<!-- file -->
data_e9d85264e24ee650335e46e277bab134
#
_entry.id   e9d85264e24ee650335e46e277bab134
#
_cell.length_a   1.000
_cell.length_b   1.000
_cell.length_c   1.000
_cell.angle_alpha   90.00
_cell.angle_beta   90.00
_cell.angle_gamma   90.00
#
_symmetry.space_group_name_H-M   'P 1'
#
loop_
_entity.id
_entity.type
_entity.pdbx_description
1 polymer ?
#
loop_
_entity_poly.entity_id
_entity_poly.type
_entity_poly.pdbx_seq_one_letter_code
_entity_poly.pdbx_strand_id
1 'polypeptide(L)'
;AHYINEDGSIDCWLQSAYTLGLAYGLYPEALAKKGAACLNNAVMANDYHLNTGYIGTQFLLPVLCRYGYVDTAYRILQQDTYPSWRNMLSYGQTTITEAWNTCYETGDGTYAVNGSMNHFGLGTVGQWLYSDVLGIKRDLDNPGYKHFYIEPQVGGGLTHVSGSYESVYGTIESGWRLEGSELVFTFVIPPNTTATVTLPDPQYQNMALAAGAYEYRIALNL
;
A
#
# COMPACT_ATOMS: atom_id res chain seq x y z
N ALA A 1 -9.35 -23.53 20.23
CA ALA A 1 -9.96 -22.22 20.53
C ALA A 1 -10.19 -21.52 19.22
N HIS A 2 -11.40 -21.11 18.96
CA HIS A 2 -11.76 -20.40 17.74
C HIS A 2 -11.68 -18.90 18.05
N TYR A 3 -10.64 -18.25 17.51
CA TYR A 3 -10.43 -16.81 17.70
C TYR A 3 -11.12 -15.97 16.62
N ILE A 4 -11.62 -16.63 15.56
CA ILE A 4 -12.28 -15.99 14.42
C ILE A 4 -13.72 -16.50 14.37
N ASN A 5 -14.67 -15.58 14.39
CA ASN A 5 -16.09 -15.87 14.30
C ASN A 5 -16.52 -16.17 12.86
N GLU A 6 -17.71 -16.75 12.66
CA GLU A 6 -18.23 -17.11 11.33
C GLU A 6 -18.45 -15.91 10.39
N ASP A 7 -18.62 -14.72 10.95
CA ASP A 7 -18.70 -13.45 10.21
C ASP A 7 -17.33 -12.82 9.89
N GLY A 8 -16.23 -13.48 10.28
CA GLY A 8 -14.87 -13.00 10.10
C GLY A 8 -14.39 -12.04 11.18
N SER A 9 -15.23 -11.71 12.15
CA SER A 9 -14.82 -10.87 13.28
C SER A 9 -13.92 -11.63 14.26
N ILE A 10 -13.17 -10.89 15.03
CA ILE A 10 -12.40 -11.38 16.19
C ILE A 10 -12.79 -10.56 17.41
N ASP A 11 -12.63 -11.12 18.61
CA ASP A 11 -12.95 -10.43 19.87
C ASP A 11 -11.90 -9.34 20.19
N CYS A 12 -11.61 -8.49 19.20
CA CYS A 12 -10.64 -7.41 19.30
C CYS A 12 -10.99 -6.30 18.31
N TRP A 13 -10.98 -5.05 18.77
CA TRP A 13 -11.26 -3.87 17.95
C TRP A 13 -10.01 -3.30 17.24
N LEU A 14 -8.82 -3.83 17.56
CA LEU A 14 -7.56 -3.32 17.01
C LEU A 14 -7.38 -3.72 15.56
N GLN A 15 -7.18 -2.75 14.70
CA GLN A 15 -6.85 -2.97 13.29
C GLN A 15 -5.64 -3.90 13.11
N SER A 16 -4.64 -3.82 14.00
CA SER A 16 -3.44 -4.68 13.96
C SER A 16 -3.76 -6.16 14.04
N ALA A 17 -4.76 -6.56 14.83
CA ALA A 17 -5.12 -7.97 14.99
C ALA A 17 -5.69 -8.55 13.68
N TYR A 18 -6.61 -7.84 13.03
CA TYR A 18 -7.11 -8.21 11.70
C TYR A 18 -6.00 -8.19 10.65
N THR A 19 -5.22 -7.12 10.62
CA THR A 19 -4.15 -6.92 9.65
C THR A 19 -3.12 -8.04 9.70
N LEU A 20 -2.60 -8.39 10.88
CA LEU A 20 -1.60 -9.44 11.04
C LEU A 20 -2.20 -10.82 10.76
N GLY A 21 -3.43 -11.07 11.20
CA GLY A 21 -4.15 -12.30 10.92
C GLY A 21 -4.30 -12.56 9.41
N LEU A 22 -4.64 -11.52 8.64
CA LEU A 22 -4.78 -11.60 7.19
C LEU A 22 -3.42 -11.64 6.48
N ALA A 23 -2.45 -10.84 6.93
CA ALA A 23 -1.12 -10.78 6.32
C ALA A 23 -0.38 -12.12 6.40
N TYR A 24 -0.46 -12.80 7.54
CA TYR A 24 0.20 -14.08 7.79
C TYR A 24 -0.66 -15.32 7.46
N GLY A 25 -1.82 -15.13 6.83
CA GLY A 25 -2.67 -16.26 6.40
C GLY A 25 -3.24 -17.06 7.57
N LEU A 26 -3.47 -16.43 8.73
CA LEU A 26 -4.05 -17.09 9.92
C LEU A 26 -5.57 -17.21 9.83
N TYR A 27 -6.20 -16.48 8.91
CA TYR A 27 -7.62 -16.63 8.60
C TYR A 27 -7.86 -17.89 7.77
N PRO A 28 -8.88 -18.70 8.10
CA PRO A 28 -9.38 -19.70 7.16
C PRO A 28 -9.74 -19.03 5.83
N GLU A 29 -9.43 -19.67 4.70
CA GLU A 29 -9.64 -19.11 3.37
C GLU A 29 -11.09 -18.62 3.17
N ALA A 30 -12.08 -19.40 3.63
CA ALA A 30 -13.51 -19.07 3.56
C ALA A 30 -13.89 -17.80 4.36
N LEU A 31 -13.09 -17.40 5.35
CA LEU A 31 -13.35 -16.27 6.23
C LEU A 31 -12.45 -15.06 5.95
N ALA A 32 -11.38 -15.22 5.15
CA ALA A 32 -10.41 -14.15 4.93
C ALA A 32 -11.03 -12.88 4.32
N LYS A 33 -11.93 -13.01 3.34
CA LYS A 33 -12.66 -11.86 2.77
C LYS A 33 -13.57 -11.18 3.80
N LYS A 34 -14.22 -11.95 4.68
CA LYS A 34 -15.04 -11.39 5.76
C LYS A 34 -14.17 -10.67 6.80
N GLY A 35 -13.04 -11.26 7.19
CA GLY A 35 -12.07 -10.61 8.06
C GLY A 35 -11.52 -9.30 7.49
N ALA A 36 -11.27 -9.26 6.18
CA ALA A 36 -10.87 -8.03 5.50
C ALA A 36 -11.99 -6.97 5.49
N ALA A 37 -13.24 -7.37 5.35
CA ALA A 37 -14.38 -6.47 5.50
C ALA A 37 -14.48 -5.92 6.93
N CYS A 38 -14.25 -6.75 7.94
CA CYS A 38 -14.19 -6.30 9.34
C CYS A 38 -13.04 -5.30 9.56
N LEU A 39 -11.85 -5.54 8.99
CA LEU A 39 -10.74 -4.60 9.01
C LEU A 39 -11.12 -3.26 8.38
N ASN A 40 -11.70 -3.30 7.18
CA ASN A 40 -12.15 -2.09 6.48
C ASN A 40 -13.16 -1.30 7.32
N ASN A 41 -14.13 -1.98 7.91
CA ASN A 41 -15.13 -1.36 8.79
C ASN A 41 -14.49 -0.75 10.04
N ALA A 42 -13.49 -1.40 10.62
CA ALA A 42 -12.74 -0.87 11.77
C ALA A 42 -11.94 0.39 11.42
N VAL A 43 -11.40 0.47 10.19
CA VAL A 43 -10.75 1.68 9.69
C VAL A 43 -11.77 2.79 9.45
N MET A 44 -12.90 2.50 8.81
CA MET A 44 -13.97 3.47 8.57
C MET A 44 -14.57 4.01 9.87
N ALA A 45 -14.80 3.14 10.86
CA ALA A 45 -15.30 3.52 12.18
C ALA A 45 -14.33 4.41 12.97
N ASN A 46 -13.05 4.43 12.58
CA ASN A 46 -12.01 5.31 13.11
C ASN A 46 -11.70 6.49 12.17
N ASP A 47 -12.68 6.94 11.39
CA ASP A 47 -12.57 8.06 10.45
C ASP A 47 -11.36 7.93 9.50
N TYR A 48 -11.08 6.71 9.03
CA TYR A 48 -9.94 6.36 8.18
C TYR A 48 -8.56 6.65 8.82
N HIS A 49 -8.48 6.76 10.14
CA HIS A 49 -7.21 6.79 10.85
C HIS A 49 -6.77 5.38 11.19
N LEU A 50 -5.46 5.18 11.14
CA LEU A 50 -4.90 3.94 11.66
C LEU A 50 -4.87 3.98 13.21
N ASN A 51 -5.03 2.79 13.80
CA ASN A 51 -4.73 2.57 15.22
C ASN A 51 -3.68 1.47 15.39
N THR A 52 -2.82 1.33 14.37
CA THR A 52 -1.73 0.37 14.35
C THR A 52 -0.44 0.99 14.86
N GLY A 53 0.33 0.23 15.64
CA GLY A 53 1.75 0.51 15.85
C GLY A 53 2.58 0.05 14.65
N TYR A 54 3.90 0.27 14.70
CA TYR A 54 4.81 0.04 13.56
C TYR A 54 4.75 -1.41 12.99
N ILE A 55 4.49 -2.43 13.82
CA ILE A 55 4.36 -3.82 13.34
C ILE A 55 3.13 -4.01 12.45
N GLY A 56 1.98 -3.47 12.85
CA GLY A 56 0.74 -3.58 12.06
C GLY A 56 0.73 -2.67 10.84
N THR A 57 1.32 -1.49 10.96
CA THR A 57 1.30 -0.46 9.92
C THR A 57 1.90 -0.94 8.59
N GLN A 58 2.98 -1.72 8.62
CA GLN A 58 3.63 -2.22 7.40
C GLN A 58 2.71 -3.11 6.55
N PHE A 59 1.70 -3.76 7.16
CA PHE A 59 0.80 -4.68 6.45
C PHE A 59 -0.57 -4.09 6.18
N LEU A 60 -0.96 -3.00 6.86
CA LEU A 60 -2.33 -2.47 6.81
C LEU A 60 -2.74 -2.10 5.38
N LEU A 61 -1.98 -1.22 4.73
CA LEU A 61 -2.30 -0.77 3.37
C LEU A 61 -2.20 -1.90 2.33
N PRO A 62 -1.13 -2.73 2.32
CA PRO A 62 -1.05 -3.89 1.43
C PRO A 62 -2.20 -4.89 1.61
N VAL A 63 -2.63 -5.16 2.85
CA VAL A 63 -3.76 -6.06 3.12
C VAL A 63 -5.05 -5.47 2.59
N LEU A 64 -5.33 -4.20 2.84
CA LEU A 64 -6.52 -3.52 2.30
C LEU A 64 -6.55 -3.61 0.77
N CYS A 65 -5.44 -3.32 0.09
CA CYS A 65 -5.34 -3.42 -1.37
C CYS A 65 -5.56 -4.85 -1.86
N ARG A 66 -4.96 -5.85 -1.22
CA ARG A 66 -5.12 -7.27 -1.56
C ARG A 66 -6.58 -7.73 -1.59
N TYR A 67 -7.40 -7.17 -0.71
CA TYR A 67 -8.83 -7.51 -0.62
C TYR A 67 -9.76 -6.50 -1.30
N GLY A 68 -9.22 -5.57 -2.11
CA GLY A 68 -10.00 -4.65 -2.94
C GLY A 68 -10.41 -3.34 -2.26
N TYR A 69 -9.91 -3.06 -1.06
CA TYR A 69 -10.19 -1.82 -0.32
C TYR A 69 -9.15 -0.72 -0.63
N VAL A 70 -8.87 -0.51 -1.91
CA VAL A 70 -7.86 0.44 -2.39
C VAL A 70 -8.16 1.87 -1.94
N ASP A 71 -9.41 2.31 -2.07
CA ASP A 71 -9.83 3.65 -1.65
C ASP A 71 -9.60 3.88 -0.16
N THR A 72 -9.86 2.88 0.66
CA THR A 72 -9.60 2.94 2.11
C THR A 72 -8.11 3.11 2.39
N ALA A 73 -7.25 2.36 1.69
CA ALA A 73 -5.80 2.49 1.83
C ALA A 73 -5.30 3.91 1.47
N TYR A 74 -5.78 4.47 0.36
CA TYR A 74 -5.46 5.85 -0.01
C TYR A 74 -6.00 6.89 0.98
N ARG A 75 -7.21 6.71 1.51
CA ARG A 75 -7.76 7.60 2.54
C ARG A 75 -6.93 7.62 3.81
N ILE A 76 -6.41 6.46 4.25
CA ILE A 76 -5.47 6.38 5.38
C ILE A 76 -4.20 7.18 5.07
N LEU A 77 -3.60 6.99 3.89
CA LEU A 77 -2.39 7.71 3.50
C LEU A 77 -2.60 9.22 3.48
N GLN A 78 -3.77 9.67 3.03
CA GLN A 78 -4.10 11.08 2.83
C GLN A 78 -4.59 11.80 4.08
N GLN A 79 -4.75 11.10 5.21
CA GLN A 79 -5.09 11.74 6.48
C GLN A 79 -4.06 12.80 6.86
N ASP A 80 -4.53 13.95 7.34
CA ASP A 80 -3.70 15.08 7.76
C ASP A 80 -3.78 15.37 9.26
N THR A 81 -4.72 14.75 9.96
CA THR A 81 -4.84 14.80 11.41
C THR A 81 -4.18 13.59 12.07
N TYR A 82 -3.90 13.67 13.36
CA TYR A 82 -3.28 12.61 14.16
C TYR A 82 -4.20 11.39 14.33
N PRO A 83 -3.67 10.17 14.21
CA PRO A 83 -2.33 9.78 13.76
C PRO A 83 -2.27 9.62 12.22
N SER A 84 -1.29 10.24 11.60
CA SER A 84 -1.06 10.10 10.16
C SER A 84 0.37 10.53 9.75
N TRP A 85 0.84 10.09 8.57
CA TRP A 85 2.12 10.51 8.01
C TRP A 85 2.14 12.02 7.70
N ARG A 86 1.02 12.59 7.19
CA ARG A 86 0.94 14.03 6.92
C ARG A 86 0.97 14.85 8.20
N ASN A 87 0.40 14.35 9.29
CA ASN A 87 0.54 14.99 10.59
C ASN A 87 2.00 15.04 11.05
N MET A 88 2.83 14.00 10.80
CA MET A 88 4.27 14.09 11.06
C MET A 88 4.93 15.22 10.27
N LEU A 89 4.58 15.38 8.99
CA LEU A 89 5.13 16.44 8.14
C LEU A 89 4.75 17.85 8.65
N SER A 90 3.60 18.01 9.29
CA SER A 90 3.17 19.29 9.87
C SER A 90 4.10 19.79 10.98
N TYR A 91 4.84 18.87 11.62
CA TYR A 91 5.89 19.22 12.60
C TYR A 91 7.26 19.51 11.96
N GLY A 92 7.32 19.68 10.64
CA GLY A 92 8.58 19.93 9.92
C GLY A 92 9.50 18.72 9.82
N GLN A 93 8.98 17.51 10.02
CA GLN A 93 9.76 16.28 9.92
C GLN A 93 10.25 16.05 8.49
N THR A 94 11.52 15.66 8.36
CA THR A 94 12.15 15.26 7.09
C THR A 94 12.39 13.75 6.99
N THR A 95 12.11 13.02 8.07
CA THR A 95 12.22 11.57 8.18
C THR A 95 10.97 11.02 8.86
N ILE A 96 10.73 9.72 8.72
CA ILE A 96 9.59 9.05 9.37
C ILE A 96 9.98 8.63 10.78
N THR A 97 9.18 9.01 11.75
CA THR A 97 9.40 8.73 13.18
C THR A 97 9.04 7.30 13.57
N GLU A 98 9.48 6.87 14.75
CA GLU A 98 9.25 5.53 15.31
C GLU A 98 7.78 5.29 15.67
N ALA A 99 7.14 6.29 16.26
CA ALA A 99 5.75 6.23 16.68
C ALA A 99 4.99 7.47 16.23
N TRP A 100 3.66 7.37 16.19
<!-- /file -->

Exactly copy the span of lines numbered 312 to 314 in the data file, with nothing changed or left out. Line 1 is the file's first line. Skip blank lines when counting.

C THR A 94 12.39 13.75 6.99
N THR A 95 12.11 13.02 8.07
CA THR A 95 12.22 11.57 8.18